Sacred Aging

Contributed by Howard Silverman, MD MS

The last session of the “Aging to Saging” workshop was winding down when I asked whether any participants would be interested in organizing future activities. Across the room, I could see my mother trying vainly to pull my father’s raised arm down. I had never really seen my dad volunteer so enthusiastically for committee work and wondered what the source of his enthusiasm was.

This seminar, facilitated by Rabbi Zalman Schachter-Shalomi, was an early “R&D” effort focused on developing processes to help older people transform into Elders[1]. Rabbi Schachter-Shalomi’s premise is that one becomes an elder only after going through a ‘harvesting’ process. This process, pursued in the context of community, utilizes life review and a variety of other activities discover deeper patterns and significance to the events of one’s life. For example, a failed relationship might have been viewed with regret but in a bigger frame may have been the doorway to growth and transformation. For many, re-examining one’s life events in this fashion yielded the growth of a greater wisdom. Manifesting this wisdom in the context of ongoing communal discussion and education was what it was to become an elder.

Rabbi William Berk
Rabbi William Berk

This local group of to-be-elders started meeting on a regular basis. They engaged the Phoenix Bureau of Jewish Education to start a course of study of Pirke Avot which took four years to complete. They also began participating in a two year journaling seminar[2] offered by Rabbi Berk at Temple Chai. A series of progressive writing topics was covered and participants were encouraged, although not required, to share their writings. At the end of these activities, the participants conducted a consecration ceremony for incoming first-grade children which was then followed by a beautiful ceremony whereby the congregation consecrated them into the Temple Chai Elder Havurah.

I attended an Elder Havurah planning meeting which was coincidentally held on the day the First Gulf War began. I found that event very unsettling – I had grown up during the Viet Nam era, but had never experienced the onset of a shooting war. I expressed my uneasiness to them and they started telling tales of how they felt when the Pearl Harbor attack occurred. It was surprisingly reassuring to be among people who had experienced war and more and survived. During the early years of forming the Shalom Center at Temple Chai, we went to the Elder Havurah for their advice and blessing. They listened deeply and offered wonderful advice followed by a very sweet blessing.

At the same time, I noticed a subtle change in my father which continued to deepen and mature over time. He started taking additional study classes and became a core member of the Elder Havurah. While in the past he was often predictable in his responses, he now listened much more deeply and often shared a teaching or insight based on his experience as a response.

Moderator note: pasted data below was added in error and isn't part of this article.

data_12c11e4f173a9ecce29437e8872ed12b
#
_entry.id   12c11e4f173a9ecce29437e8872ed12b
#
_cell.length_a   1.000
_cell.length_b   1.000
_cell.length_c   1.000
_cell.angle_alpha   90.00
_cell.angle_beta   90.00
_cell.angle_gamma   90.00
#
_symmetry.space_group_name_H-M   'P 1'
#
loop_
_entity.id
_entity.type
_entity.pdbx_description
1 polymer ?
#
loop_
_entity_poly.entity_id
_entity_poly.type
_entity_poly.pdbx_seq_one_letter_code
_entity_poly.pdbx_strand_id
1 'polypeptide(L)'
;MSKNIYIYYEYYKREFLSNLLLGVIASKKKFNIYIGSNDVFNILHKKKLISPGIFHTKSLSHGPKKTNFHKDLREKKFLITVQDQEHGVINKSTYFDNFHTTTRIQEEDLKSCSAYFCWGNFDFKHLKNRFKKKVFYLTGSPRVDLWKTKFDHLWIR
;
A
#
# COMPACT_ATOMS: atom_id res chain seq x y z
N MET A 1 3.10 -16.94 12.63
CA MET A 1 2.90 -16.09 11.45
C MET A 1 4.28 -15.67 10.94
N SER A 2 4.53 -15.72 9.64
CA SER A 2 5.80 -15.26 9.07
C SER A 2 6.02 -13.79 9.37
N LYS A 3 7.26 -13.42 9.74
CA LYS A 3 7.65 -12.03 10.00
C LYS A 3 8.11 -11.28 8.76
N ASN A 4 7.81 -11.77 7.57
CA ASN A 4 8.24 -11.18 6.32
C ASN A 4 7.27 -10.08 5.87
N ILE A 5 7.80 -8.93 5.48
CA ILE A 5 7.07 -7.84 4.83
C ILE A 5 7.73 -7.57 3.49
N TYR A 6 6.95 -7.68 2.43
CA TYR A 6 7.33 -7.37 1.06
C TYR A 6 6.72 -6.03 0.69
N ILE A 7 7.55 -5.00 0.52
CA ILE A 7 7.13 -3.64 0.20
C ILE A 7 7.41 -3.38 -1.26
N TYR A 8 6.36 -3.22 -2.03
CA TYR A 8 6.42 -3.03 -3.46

My father died suddenly yet peacefully early one morning. After my mother and I had managed to take care of the immediate issues planning for the funeral, she mentioned he had left something which I would find interesting. From the bookshelf, she pulled a small journal perhaps 30 pages in all. It was my father’s journal composed during the journal seminar run by Rabbi Berk. In his original and unique handwriting, he wrote eloquently about his experiences, beliefs and core values. It was as if a window opened on his soul. My mother then produced two pages of loose leaf paper written in his hand on which he had written and edited another document. She explained that he had just finished his final edits and was about to enter it into his journal as the last entry. The title was “Ethical Will of Dave Silverman” and it was his last message to all of us. To be able to read, share and re-read my father’s Elder journal and Ethical Will was both moving and comforting, especially the final paragraph of his Ethical Will which reads:

By the time you read this ethical will, I no longer will be with you physically. I will have departed this earth as have all the generations before me. I don’t think I should be continually mourned, since this is God’s plan and departing physically is His destiny for all of us. I would be happy if I would be remembered by you and the future generations of our family rather than being continuously mourned. Hoping where I’ll be will give me that position of being able to look down on all of you from the life hereafter. I am sure I will be able to see you and my descendents, smile and beam about all of you who remain on this earth.

[1] From Age-ing to Sage-ing: A Profound New Vision of Growing Older by Zalman Schachter-Shalomi and Ronald S. Miller; Warner Books (1995).

[2] Guiding Autobiography Groups for Older Adults by James E. Birren and Donna E. Deutchman; The Johns Hopkins University Press (1991).

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